Alaska is a unique state, and its insurance laws are unique, too.

Along with Maine, Alaska has the highest minimum required bodily injury liability limits in the U.S. Every driver must carry a minimum of $50,000 in bodily injury liability coverage, up to $100,000 per accident, and $25,000 in property damage liability coverage.

For drivers who don't own a home or have substantial savings to protect, that could be plenty of coverage.

Another point that makes Alaska special: It doesn't require insurance coverage in every corner of the state. Many villages and hamlets don't require registration or insurance. The Alaska DMV publishes an annual list of areas without insurance requirements -- but be warned, it changes: For instance, Alaska decided that in 2012, vehicles, snowmachines and ATVs driven on Kotzebue's public roads must now be insured.

  • SR-22 for life: In Alaska, anytime your license is suspended, revoked or limited, you are required by the state to obtain an SR-22 filing as part of your car insurance policy. For most offenses, you must carry the SR-22 for three years, but in certain circumstances one can be required to carry the SR-22 filing for five, 10, or 20 years -- and in extreme cases (fourth DWI or an unsatisfied judgment) for life.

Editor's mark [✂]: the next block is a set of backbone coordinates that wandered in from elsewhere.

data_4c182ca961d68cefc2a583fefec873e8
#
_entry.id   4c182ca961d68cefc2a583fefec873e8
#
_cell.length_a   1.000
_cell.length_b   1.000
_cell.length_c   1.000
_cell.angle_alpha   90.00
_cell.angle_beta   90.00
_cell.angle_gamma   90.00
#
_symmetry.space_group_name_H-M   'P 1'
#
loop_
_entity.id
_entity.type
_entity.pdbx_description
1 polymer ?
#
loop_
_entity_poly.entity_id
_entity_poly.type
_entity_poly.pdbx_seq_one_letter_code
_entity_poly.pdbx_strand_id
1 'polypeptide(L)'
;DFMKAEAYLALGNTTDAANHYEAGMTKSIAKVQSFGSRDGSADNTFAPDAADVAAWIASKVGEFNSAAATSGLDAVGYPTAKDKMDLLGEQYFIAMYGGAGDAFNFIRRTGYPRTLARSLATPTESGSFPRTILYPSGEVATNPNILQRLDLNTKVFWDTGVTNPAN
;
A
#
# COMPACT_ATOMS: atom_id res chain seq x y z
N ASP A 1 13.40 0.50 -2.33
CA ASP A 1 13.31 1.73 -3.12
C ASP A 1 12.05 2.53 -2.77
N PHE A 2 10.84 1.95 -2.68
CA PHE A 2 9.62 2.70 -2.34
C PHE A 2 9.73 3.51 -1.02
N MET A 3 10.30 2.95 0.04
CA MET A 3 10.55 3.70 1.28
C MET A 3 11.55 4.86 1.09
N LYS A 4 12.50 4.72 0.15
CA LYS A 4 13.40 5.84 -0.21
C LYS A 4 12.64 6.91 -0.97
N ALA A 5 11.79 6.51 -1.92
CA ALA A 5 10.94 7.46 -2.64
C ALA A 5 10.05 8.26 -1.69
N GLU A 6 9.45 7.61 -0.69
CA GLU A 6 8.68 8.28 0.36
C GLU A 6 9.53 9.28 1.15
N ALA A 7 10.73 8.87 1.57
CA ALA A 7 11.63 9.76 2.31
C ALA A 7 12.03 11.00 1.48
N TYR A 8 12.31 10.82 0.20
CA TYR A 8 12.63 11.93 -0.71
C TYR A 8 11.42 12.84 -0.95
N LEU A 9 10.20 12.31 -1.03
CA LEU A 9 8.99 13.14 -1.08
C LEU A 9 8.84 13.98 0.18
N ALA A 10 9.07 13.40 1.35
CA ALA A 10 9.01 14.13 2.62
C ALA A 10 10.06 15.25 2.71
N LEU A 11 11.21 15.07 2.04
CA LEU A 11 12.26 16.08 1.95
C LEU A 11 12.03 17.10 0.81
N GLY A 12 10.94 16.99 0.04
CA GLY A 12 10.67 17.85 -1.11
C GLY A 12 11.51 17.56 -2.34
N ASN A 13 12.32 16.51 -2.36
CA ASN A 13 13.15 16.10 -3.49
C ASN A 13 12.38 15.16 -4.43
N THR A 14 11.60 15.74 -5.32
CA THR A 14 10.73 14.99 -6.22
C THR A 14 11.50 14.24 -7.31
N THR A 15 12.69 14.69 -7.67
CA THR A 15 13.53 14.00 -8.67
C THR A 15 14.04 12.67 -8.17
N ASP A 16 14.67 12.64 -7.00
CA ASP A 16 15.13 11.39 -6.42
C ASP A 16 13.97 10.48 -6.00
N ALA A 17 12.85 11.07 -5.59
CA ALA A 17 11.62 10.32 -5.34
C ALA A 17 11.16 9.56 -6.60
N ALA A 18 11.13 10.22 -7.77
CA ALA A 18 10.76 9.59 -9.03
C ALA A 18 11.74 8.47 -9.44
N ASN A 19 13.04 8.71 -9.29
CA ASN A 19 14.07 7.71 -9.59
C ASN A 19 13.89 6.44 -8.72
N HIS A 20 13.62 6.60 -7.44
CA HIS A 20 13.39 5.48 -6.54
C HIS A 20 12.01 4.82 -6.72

• Coverage lapse: A lapse in coverage can send your car insurance rates skyrocketing in most states. But in Alaska, if you haven't owned a car, weren't legally required to carry insurance and haven't violated the Alaska mandatory insurance act, your lack of prior insurance coverage cannot be considered as a factor in rating your policy.
  • Uninsured motorist penalties for Alaska: You may be fined from $500 to $1,000, sentenced to 90 days in jail, your license may be suspended and you may be required to file an SR-22 form if you're in an accident.
  • Electronic proof of insurance: Alaska is one of 31 states that allow drivers to show proof of insurance on a smartphone during a traffic stop.

Average annual car insurance rates for major cities in Alaska

Below you'll see how average annual rates for several of the largest cities in the state compare to state and national averages. Rates are for coverage of $100,000 per person/$300,000 per accident in liability and $50,000 of property damage coverage, with comprehensive and collision carrying a $500 deductible.